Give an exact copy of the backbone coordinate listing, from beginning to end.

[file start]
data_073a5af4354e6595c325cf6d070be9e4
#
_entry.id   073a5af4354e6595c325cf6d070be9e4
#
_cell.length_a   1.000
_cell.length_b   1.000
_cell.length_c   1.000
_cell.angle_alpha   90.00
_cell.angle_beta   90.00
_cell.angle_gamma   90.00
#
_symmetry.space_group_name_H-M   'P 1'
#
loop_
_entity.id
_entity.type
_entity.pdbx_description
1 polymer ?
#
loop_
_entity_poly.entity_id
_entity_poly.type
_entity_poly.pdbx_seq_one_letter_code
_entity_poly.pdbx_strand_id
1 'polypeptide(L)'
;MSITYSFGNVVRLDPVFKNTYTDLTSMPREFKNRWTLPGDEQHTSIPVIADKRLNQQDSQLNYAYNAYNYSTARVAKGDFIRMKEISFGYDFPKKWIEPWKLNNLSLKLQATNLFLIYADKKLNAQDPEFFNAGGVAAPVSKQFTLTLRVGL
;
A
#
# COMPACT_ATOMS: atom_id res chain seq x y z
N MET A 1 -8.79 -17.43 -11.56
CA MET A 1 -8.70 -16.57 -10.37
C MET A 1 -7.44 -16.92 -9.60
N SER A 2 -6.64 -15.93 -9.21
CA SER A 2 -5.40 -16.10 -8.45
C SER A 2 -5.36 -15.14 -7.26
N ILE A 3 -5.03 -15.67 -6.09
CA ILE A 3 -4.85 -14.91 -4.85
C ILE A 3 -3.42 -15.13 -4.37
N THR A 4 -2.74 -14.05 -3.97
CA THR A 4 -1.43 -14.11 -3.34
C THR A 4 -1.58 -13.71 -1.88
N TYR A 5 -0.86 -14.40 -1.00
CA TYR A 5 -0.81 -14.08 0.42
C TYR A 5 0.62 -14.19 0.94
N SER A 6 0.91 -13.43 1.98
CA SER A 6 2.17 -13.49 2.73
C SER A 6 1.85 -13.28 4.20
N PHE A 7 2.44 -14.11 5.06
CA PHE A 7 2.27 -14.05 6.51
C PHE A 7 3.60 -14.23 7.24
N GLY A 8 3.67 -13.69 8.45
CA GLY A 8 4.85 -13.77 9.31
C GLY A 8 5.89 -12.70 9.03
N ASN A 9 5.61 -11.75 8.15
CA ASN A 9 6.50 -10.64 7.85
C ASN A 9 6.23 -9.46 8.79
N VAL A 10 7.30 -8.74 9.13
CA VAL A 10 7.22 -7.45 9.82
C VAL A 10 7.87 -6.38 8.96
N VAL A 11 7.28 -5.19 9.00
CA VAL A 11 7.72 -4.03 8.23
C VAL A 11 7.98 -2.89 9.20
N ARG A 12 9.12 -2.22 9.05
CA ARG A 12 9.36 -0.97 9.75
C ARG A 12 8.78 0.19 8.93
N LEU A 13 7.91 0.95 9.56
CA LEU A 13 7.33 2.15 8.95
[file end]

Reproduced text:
data_073a5af4354e6595c325cf6d070be9e4
#
_entry.id   073a5af4354e6595c325cf6d070be9e4
#
_cell.length_a   1.000
_cell.length_b   1.000
_cell.length_c   1.000
_cell.angle_alpha   90.00
_cell.angle_beta   90.00
_cell.angle_gamma   90.00
#
_symmetry.space_group_name_H-M   'P 1'
#
loop_
_entity.id
_entity.type
_entity.pdbx_description
1 polymer ?
#
loop_
_entity_poly.entity_id
_entity_poly.type
_entity_poly.pdbx_seq_one_letter_code
_entity_poly.pdbx_strand_id
1 'polypeptide(L)'
;MSITYSFGNVVRLDPVFKNTYTDLTSMPREFKNRWTLPGDEQHTSIPVIADKRLNQQDSQLNYAYNAYNYSTARVAKGDFIRMKEISFGYDFPKKWIEPWKLNNLSLKLQATNLFLIYADKKLNAQDPEFFNAGGVAAPVSKQFTLTLRVGL
;
A
#
# COMPACT_ATOMS: atom_id res chain seq x y z
N MET A 1 -8.79 -17.43 -11.56
CA MET A 1 -8.70 -16.57 -10.37
C MET A 1 -7.44 -16.92 -9.60
N SER A 2 -6.64 -15.93 -9.21
CA SER A 2 -5.40 -16.10 -8.45
C SER A 2 -5.36 -15.14 -7.26
N ILE A 3 -5.03 -15.67 -6.09
CA ILE A 3 -4.85 -14.91 -4.85
C ILE A 3 -3.42 -15.13 -4.37
N THR A 4 -2.74 -14.05 -3.97
CA THR A 4 -1.43 -14.11 -3.34
C THR A 4 -1.58 -13.71 -1.88
N TYR A 5 -0.86 -14.40 -1.00
CA TYR A 5 -0.81 -14.08 0.42
C TYR A 5 0.62 -14.19 0.94
N SER A 6 0.91 -13.43 1.98
CA SER A 6 2.17 -13.49 2.73
C SER A 6 1.85 -13.28 4.20
N PHE A 7 2.44 -14.11 5.06
CA PHE A 7 2.27 -14.05 6.51
C PHE A 7 3.60 -14.23 7.24
N GLY A 8 3.67 -13.69 8.45
CA GLY A 8 4.85 -13.77 9.31
C GLY A 8 5.89 -12.70 9.03
N ASN A 9 5.61 -11.75 8.15
CA ASN A 9 6.50 -10.64 7.85
C ASN A 9 6.23 -9.46 8.79
N VAL A 10 7.30 -8.74 9.13
CA VAL A 10 7.22 -7.45 9.82
C VAL A 10 7.87 -6.38 8.96
N VAL A 11 7.28 -5.19 9.00
CA VAL A 11 7.72 -4.03 8.23
C VAL A 11 7.98 -2.89 9.20
N ARG A 12 9.12 -2.22 9.05
CA ARG A 12 9.36 -0.97 9.75
C ARG A 12 8.78 0.19 8.93
N LEU A 13 7.91 0.95 9.56
CA LEU A 13 7.33 2.15 8.95